How to Make An Effective Slide Presentation for Your Church
Using slide presentation media can be intimidating for some pastors and worship leaders because they are afraid it will become a distraction. While this may be a valid concern, creating effective slide presentations is not as difficult or time-consuming as many people may think. No matter what kind of software or platform you decide to use, this article includes 7 tips you can use to make your presentation more effective for your church.
Visual presentations during a sermon or worship time can be really helpful and can enhance the teaching, but they can also be distracting and take away from the lesson if used incorrectly.
To help you make a more effective slide presentation, here are 7 tips to incorporate:
- Pick colors wisely
- Choose an easy-to-read font
- Don’t use distracting transitions or animations
- Disable screen savers and pop-ups
- Use attractive, simple backgrounds
- Add some images and shapes to the text
- Don’t overdo it
Visual aids like slide powerpoints should never be the main focus of your church presentation, they should simply be an “aid” to help emphasize the lesson. Let’s dive into each of these points and talk about why an effective presentation can make an impact on your church.
1. Pick Colors Wisely
Depending on the size of your church, the lighting, and where the screens are located, you want to be sure to pick colors that allow for easy viewing of the presentation. There should be a contrast between the background of the presentation and the text. If there is a dark background, choose a light text color and vice versa.
Remember that with a church presentation, you are not going for fancy and super creative – you want it to complement the lesson in a way that is not distracting, but still adds an impact.
Something that may help you when you are creating the presentation is to test different backgrounds and text colors to see how they appear in the sanctuary.
2. Choose An Easy-to-Read Font
What may be easy to read on a computer screen when you’re creating your presentation, may not be so easy to read on a large backdrop. Choosing a font style and size that allows for easy reading is important for your congregation and helps them follow along without getting behind.
Try to pick something that is sans-serif, simple (not cursive or decorative), at least 32 pt. minimum. If you are wanting to emphasize a certain point, you can bold or italicize, but remember to do so sparingly as it can make it harder to read.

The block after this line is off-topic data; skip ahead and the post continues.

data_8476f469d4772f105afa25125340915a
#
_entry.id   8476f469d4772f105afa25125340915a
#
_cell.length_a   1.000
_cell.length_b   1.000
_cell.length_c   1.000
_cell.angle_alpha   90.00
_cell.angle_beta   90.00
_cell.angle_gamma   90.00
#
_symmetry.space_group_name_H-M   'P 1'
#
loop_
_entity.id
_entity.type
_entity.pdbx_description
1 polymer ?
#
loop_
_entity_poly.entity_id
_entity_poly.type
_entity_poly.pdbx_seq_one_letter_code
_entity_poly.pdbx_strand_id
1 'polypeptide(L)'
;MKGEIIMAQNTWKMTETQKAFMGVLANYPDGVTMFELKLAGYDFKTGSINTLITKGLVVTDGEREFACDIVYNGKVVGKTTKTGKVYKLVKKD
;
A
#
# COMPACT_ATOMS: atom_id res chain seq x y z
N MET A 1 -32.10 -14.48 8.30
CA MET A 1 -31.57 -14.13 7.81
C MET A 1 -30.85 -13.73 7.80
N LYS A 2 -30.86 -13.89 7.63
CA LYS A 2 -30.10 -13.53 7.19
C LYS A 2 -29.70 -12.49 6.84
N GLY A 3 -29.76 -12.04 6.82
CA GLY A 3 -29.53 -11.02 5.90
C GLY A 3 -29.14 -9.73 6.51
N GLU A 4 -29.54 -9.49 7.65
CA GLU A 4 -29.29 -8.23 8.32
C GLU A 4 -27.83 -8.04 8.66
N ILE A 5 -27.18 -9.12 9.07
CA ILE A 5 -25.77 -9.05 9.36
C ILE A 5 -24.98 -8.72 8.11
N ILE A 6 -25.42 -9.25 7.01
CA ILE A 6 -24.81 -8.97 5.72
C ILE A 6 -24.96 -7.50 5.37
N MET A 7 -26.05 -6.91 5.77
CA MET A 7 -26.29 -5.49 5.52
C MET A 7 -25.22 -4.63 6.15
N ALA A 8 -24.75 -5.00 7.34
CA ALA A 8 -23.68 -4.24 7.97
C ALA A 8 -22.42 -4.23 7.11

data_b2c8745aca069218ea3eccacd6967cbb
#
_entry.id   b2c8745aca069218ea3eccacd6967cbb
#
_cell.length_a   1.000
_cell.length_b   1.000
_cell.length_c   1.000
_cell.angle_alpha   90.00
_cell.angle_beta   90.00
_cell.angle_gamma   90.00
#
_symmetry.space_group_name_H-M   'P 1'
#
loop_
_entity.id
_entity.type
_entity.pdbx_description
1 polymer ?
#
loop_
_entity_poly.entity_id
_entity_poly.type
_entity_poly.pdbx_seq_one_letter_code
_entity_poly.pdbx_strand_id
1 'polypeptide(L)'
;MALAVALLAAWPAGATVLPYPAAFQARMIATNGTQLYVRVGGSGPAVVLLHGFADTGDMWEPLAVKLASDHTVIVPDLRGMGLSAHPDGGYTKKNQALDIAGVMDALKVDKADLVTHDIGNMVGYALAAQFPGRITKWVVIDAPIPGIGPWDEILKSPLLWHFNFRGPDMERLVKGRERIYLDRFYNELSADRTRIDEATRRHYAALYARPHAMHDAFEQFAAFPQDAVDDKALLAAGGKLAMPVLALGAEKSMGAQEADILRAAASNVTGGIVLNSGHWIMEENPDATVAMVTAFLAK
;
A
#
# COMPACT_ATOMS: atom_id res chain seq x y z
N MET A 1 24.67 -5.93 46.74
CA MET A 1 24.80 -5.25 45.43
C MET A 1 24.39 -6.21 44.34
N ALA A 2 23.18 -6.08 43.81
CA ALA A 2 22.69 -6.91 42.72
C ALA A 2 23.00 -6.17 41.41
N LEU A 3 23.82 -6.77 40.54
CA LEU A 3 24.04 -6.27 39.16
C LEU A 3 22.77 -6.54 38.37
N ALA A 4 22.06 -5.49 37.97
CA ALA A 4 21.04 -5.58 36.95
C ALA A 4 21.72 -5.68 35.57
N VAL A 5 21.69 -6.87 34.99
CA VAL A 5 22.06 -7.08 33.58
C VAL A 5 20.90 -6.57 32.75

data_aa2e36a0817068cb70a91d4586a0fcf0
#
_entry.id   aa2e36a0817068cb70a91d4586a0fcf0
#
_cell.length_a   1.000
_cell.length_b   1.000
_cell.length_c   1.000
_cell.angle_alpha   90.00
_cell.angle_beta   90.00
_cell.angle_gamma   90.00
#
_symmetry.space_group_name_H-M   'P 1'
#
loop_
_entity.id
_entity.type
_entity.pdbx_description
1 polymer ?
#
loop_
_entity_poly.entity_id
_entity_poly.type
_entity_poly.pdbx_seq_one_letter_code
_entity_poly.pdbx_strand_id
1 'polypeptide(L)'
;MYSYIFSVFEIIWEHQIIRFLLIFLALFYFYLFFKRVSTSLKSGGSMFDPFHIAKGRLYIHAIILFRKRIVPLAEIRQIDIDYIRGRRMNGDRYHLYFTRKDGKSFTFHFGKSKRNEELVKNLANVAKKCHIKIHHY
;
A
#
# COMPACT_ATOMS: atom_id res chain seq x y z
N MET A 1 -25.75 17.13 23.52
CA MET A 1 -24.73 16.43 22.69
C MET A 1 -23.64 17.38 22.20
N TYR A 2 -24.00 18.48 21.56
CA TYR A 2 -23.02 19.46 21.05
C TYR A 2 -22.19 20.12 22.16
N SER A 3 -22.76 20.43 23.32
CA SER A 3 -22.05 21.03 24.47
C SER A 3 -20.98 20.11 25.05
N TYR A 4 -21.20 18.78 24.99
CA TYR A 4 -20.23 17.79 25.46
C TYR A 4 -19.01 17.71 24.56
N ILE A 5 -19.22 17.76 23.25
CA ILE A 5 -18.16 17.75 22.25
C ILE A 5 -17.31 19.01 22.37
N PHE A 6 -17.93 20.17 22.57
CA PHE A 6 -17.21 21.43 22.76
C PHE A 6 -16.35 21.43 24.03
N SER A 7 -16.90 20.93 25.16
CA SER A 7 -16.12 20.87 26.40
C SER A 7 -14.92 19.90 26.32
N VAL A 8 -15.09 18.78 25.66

As always, test out your presentation before you use it to be sure anyone in the congregation would be able to read and understand what is on the slide.
3. Don’t Use Distracting Transitions or Animations
Unlike school presentations where creativity is helpful, be cautious not to use any cheesy slide transitions or animations. When talking about certain subjects, these devices can be very distracting and take away from the message at hand.
There are rare occurrences where using a transition or animation may help to emphasize a certain point or help as you move on to another section – just be cautious and test it out before presenting.
Oftentimes, if presentations are being used as note-taking guides, transitions can mess up the timing and people will miss the point you are trying to make, keep in mind when working on your lesson.
4. Disable Screen Saver and Pop-Ups
When in the middle of your lesson, having the screen go black or a pop-up appear is extremely distracting and can break up the flow of the presentation in a negative way. Research how to disable the screen saver feature on your computer and disable any anti-virus programs from allowing pop-ups on your screen – it’s often very simple.
While you are eliminating these distractions, you should also check on the status of your projector. Sometimes they can go to sleep or get overheated during a presentation so timing when you turn it on and how long the presentation maybe is just as important as disabling the screen saver and pop-ups.
5. Use Attractive, Simple Backgrounds
It can be hard to pick a background that seems boring or uninspiring – but it is often the best way to go. Similar to choosing a font and color, your background can help or hurt your presentation. Choosing a theme that makes your presentation flow together and “matches” will establish a focus and credibility.